Females with one copy of the mutated gene.
In most cases, male children inherit the disorder from a carrier mother who has no symptoms or extremely mild symptoms of the disorder. When a mother is a known carrier of the CLCN5 or the OCRL1 mutation, there is a 50% chance of passing that mutation on to her children. Males who inherited a mutation will have the disorder; females who inherited the mutation will be carriers. Some females who inherited one of the mutations that cause Dent disease may develop mild manifestations of the disorder such as low-molecular-weight proteinuria and/or hypercalciuria. Kidney stones may be more common in female carriers, reported in 6 out of 14 Dent 1 mothers in one recent series.
Clouding of the lenses of the eyes
Gene mutation in Dent disease type 1
De Novo mutation
The mutation that causes the disorder; occurs randomly for no apparent reason
A unit of heredity that is transferred from a parent to offspring and is held to determine some characteristic of the offspring.
The transplantation of normal genes into cells in place of missing or defective ones in order to correct genetic disorders.
Blood in urine
Elevated levels of calcium in the urine, one typical symptom of Dent
Diminished muscle tone
Low molecular weight proteinuria
Tubular proteinuria is proteinuria (excessive protein in the urine) caused by renal tubular dysfunction. Proteins of low molecular weight are normally filtered at the glomerulus (a cluster of nerve endings, spores, or small blood vessels, in particular a cluster of capillaries around the end of a kidney tubule, where waste products are filtered from the blood) of the kidney and are then normally reabsorbed by the tubular cells, so that less than 150 mg per day should appear in the urine.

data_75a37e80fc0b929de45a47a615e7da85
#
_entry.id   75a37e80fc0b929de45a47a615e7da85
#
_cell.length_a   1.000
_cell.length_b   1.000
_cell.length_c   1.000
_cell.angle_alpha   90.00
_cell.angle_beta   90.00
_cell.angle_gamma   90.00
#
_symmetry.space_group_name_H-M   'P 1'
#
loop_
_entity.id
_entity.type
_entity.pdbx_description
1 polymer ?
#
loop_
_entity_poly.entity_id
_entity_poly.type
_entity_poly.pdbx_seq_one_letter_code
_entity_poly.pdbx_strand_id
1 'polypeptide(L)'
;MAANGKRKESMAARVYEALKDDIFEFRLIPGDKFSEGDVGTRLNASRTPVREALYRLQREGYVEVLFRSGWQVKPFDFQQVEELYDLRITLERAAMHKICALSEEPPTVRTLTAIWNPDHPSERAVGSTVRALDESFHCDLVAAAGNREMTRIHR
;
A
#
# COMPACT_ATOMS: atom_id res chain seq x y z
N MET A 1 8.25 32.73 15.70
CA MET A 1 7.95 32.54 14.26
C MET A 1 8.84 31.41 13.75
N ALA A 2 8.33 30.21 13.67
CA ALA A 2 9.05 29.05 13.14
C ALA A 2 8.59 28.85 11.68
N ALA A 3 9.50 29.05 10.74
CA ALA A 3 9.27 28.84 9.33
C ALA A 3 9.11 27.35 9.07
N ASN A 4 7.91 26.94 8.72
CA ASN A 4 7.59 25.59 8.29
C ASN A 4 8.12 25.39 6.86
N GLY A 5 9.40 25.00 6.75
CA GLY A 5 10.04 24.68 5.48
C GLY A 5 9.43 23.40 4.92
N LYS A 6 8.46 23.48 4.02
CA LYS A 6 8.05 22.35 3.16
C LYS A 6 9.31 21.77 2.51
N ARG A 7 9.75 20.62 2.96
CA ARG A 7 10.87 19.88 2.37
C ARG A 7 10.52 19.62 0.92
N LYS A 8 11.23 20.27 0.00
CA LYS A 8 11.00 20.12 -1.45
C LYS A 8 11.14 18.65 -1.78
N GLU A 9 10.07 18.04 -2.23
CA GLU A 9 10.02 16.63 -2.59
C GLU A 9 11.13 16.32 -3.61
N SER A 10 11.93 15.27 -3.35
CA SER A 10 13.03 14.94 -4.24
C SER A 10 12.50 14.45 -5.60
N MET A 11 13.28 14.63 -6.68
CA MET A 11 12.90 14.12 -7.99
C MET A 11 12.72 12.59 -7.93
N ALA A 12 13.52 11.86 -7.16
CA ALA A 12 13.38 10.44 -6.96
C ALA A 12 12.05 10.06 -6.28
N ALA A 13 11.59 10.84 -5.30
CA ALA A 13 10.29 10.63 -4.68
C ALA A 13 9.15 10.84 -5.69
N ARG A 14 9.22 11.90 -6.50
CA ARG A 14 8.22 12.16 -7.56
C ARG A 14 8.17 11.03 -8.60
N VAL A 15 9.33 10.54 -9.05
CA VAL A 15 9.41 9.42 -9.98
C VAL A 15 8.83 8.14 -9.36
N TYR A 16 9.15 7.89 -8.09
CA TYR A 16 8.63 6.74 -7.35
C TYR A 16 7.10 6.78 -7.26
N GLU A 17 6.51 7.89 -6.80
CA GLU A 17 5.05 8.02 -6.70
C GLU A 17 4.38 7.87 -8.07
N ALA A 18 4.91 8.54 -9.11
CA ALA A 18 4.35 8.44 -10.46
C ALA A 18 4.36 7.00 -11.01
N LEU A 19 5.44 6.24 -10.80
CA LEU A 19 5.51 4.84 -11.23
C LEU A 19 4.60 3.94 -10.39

Specialists who assess and treat problems of the kidneys
Gene mutation in Dent disease type 2
Softening of the bones
Elevated levels of proteins in the urine, one typical symptom of Dent
Kidneys stop functioning
Has been reported in a minority of patients, and it is probably the result of excessive phosphaturia (the excessive discharge of phosphates in the urine.)
Specialists who assess and treat problems of the urinary tract
X-linked recessive inheritance is a mode of inheritance in which a mutation in a gene on the X chromosome causes the phenotype to be always expressed in males, because they have one X and one Y chromosome. Females with one copy of the mutated gene (XX) are carriers.